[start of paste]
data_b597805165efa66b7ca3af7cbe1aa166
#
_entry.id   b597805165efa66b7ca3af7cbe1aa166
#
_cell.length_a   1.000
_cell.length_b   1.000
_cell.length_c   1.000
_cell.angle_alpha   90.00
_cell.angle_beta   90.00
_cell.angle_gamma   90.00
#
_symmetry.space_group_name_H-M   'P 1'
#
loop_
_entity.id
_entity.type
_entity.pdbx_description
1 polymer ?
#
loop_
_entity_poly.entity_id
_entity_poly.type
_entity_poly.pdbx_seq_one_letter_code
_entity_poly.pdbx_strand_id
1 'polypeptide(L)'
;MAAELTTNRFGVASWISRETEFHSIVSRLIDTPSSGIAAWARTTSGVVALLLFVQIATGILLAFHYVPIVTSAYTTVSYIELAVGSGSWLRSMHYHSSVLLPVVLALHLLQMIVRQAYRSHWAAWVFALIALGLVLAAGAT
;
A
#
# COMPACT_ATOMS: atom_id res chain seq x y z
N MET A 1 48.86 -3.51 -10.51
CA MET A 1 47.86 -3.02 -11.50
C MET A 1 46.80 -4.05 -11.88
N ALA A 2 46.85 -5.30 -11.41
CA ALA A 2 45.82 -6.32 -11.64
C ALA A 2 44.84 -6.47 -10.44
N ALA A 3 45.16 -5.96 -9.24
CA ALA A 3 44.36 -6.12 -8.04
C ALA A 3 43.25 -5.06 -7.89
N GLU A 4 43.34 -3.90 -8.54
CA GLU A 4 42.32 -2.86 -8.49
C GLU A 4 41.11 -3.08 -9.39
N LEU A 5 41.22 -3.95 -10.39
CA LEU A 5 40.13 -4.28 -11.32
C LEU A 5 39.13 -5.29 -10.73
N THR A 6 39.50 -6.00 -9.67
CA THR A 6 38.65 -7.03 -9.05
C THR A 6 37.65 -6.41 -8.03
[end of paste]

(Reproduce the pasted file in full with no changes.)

data_b597805165efa66b7ca3af7cbe1aa166
#
_entry.id   b597805165efa66b7ca3af7cbe1aa166
#
_cell.length_a   1.000
_cell.length_b   1.000
_cell.length_c   1.000
_cell.angle_alpha   90.00
_cell.angle_beta   90.00
_cell.angle_gamma   90.00
#
_symmetry.space_group_name_H-M   'P 1'
#
loop_
_entity.id
_entity.type
_entity.pdbx_description
1 polymer ?
#
loop_
_entity_poly.entity_id
_entity_poly.type
_entity_poly.pdbx_seq_one_letter_code
_entity_poly.pdbx_strand_id
1 'polypeptide(L)'
;MAAELTTNRFGVASWISRETEFHSIVSRLIDTPSSGIAAWARTTSGVVALLLFVQIATGILLAFHYVPIVTSAYTTVSYIELAVGSGSWLRSMHYHSSVLLPVVLALHLLQMIVRQAYRSHWAAWVFALIALGLVLAAGAT
;
A
#
# COMPACT_ATOMS: atom_id res chain seq x y z
N MET A 1 48.86 -3.51 -10.51
CA MET A 1 47.86 -3.02 -11.50
C MET A 1 46.80 -4.05 -11.88
N ALA A 2 46.85 -5.30 -11.41
CA ALA A 2 45.82 -6.32 -11.64
C ALA A 2 44.84 -6.47 -10.44
N ALA A 3 45.16 -5.96 -9.24
CA ALA A 3 44.36 -6.12 -8.04
C ALA A 3 43.25 -5.06 -7.89
N GLU A 4 43.34 -3.90 -8.54
CA GLU A 4 42.32 -2.86 -8.49
C GLU A 4 41.11 -3.08 -9.39
N LEU A 5 41.22 -3.95 -10.39
CA LEU A 5 40.13 -4.28 -11.32
C LEU A 5 39.13 -5.29 -10.73
N THR A 6 39.50 -6.00 -9.67
CA THR A 6 38.65 -7.03 -9.05
C THR A 6 37.65 -6.41 -8.03